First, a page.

Wednesday, August 7, 2013

Family Roots & Fiction

Yesterday Elizabeth Ludwig talked to us about researching her latest release about Ellis Island. Real events in history often trigger the writer's mind through the research process.

After researching our family history for over thirty years, writing fiction based on history, seems only natural. Like Jaime's post on Monday about Leaving a Legacy, I take one look at a relic of history and my curiosity goes wild. I love that pearl handled ink writing pen!

Relics and momentos hold memories and meaning. But without the stories to go with them, it's like finding a book with missing chapters.

How do some stories get passed on while others are lost in the pages of history? How can it be true that it only takes one generation to lose a legacy?

I've become addicted to the T.V. show Who Do You Think You Are? On the show, a celebrity follows his or her family history back as far as they can, with the help of professional researchers. They document their research journey and tell stories about how the information helped fill in the blanks. Click on the link for more information: Who Do You Think You Are?

I've followed this series from season one on NBC, until this season on TLC. I'm always amazed at how many people don't know their own grandparent's names and it saddens me. I can name my eight great grandparents by first and last name. The Bible recites more than ten generations of "begets" at a time. Genealogies were memorized, recited aloud, and retold--so the story wouldn't be lost.

Several summers ago after a family reunion on my husband's side, I convinced him to go sleuthing for  an old country graveyard looking for a lost x10 great grandfather of his. We found the graveyard and were pleasantly surprised to learn that this grandfather was one of only two Revolutionary War Soldiers buried in Howard County, Indiana. He had fought at Valley Forge. Born in Maryland, a Scots-Irish settler in Westmoreland County, Pennsylvania, he'd lived to nearly 100 years old at his death in Indiana. How did that story never get passed down by word of mouth?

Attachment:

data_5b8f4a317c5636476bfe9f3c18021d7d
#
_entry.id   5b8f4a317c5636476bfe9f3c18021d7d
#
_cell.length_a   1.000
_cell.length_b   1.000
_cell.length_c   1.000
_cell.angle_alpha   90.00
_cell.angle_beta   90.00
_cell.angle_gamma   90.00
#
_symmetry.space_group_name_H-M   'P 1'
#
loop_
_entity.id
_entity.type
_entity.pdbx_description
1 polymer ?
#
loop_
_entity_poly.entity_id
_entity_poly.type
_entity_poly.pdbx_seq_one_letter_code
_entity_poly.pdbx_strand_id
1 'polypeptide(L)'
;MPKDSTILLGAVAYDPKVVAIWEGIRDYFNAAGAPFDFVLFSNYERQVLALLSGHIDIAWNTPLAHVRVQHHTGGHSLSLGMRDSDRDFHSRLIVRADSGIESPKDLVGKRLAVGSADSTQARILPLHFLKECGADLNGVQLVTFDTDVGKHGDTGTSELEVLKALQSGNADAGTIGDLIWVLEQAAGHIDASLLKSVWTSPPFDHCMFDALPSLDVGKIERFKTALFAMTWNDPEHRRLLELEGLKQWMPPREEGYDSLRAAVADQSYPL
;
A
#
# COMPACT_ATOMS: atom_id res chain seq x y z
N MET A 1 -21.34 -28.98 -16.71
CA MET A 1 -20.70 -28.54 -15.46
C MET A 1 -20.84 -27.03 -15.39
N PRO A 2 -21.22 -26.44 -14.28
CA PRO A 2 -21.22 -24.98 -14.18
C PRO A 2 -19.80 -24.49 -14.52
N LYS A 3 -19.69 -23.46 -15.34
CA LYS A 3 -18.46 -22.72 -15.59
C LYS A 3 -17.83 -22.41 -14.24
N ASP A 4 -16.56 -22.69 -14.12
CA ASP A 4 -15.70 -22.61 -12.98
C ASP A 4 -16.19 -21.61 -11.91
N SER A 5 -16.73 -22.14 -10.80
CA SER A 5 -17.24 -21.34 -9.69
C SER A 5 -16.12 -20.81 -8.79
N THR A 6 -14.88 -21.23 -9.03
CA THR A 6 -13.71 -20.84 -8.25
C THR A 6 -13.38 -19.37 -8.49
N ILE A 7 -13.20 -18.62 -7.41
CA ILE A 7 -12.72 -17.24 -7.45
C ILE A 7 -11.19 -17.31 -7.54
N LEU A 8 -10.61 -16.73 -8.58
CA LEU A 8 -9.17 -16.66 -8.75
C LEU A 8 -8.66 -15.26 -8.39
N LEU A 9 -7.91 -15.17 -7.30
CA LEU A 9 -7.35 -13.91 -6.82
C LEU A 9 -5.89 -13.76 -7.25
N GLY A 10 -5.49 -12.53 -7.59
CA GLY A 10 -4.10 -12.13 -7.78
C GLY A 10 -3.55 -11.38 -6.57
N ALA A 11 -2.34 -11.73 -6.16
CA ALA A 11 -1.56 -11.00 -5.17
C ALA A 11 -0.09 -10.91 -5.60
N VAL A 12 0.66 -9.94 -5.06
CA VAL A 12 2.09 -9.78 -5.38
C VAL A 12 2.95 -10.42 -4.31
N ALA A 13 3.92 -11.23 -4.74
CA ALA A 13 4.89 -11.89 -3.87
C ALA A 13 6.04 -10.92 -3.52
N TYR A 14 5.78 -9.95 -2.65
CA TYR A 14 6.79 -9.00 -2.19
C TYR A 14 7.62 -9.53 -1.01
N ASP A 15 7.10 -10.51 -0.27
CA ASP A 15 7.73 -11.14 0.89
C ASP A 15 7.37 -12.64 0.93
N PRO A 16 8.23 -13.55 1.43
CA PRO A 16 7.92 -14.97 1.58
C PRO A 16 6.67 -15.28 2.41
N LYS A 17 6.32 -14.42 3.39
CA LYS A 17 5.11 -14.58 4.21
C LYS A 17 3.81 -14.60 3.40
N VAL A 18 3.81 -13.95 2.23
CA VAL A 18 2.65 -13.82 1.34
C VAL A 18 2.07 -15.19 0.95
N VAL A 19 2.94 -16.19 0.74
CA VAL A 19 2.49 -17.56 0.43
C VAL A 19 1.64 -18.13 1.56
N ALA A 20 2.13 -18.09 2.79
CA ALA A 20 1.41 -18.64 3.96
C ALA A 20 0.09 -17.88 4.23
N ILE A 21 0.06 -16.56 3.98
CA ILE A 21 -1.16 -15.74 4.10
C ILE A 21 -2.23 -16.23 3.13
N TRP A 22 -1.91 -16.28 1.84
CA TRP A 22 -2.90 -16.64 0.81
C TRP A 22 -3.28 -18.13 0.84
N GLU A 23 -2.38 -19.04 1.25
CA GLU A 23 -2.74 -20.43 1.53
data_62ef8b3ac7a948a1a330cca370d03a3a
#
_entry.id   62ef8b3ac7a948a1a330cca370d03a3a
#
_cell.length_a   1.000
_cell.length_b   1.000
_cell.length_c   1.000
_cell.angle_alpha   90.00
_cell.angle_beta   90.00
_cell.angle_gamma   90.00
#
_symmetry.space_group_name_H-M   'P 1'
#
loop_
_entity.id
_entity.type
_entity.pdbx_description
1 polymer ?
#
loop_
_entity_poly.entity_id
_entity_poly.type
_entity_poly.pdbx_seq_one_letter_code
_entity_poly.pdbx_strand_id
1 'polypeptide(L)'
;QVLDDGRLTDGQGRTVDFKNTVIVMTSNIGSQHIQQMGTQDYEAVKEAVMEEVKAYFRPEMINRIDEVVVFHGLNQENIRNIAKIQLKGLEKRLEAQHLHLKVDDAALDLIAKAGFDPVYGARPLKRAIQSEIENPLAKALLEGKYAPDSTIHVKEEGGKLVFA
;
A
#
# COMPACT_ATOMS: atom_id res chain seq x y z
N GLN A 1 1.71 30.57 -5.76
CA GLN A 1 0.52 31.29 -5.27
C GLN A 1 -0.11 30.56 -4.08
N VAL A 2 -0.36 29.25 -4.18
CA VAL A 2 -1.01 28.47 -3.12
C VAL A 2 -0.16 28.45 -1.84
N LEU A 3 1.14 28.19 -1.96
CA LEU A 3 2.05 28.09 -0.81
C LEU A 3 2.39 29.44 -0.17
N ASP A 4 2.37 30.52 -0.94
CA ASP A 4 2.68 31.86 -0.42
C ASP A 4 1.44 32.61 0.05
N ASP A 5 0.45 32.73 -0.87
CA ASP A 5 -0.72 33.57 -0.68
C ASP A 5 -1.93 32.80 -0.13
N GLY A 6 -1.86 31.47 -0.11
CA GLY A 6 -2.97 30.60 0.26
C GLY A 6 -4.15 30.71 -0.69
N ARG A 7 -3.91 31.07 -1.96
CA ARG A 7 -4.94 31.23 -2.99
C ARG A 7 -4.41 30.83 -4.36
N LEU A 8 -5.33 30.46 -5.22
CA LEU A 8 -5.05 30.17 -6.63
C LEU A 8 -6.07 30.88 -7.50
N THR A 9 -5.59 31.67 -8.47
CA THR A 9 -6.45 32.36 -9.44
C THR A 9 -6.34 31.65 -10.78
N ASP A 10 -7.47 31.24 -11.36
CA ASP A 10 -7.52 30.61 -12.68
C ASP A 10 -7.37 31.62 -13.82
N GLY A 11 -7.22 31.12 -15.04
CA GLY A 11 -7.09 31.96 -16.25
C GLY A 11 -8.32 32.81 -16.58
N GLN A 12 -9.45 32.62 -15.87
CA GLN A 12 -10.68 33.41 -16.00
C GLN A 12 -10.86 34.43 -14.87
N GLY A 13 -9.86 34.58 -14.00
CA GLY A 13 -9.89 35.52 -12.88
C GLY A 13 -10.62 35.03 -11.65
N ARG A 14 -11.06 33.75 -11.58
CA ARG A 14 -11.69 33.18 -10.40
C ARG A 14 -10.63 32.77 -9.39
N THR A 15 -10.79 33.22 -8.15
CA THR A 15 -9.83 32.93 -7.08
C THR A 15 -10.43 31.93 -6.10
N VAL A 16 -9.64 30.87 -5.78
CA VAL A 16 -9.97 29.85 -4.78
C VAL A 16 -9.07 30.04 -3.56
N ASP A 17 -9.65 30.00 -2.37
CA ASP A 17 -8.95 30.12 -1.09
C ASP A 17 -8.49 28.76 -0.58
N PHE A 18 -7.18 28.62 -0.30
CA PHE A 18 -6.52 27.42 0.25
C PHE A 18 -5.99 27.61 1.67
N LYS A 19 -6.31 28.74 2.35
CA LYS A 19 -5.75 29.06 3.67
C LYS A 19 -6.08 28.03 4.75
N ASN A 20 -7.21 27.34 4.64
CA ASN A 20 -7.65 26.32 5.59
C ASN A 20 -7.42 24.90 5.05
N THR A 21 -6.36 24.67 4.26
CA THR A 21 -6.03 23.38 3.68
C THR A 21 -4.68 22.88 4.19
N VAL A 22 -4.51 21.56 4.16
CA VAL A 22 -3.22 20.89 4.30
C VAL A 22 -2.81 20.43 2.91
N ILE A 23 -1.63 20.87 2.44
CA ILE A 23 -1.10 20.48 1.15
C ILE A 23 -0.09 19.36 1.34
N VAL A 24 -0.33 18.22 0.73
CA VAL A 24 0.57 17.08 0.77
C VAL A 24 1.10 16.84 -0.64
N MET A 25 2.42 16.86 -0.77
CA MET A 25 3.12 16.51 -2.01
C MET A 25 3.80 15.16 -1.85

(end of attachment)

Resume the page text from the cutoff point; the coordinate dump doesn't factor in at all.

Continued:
(my husband's Irish ND hat is on top because John Gullion was an Irishman)

Remember, you are the living link in your story. 
Will you pass on a legacy of stories?
Start by interviewing all your oldest living relatives and writing down their stories. 
Sometimes the truth in your history might turn out to be stranger than fiction.
But it may also hold the blessing of light and understanding.

Blog post by Anne Love-
Writer of Historical Romance inspired by her family roots. 
Nurse Practitioner by day. 
Wife, mother, writer by night. 
Coffee drinker--any time.
Find me on:Facebook
Find me on: Pinterest
Find me on: Goodreads
Find me on: Twitter


  1. Such a cool post, Anne. I know quite a bit of history on my mom's side, but not my dad's. It'd be cool to dig deep into my ancestral roots and learn more. ooh, maybe if I become famous NBC would invite me onto their show and they could figure out my past for me. :) But seriously, wonderful post!

  2. Thanks Melissa. I know, seriously would be cool to have that degree of professional assistance if we were rich and famous. :)

  3. Love love love this! I so want to research my obscure family history one day!


Hey friend! Please leave a comment, no lurking allowed ;)